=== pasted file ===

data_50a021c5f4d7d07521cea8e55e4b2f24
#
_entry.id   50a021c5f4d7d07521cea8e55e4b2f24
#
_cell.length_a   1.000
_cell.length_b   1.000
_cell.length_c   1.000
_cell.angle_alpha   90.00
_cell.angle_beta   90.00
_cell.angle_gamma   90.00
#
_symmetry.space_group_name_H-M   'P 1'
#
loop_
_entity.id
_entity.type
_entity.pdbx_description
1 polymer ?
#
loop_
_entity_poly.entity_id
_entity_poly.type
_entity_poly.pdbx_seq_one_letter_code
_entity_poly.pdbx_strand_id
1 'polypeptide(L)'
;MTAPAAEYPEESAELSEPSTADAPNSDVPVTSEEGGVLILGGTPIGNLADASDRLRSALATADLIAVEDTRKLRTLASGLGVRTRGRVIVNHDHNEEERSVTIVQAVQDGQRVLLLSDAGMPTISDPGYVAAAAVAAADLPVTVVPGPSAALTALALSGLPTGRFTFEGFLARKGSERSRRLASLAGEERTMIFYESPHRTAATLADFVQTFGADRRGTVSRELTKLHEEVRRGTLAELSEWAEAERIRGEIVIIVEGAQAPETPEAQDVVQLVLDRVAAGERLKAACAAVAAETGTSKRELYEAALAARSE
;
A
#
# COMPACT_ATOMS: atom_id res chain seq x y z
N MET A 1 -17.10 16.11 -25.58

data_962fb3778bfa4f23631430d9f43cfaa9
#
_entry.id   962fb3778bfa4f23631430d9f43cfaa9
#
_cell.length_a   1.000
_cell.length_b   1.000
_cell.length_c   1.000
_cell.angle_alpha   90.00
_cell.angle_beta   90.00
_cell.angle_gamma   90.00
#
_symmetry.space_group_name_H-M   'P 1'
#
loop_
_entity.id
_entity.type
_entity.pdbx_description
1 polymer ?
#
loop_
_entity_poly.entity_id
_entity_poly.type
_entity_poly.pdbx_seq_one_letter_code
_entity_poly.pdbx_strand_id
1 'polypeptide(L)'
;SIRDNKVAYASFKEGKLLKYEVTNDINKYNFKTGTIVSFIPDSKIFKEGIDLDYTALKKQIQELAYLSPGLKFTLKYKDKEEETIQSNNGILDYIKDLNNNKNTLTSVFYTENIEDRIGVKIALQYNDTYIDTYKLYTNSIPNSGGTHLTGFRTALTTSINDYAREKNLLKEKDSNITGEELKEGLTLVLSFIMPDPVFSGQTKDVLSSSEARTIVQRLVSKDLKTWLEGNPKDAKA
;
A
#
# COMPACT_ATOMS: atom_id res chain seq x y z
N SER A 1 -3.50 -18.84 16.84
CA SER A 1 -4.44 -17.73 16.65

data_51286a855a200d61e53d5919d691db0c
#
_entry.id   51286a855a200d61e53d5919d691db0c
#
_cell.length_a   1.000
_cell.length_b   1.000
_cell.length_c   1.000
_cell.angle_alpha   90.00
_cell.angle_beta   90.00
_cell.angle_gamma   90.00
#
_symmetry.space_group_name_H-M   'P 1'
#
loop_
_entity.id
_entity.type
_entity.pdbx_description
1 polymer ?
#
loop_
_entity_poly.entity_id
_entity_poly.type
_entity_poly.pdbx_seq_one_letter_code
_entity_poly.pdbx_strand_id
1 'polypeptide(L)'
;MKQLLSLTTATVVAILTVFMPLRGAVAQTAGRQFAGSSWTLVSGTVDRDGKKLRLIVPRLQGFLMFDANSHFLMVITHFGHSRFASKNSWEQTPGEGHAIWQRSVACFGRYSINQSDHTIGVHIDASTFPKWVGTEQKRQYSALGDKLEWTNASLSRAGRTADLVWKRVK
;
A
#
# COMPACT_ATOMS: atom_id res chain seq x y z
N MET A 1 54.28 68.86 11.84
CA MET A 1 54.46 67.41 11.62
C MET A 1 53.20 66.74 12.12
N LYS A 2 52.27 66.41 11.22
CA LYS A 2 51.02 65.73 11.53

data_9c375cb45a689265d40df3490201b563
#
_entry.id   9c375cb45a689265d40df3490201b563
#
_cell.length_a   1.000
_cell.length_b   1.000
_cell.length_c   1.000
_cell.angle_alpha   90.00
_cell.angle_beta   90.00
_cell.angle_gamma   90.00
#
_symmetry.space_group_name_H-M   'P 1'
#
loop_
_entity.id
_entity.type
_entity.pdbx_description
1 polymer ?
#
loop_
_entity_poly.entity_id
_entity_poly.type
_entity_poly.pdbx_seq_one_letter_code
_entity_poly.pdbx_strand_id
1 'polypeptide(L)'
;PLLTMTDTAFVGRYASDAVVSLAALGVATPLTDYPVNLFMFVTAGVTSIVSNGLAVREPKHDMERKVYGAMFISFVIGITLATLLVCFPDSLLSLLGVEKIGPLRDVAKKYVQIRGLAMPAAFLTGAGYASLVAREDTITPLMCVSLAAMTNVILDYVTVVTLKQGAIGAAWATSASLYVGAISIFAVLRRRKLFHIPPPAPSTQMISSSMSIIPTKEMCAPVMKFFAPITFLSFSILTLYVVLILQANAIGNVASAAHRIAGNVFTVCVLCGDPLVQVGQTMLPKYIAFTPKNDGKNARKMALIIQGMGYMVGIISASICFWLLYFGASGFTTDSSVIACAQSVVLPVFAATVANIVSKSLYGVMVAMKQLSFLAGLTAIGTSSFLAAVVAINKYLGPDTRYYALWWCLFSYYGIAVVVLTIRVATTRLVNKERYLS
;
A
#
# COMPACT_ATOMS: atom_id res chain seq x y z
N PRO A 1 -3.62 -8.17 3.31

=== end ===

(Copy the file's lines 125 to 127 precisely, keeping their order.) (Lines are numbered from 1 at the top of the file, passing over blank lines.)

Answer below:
;
A
#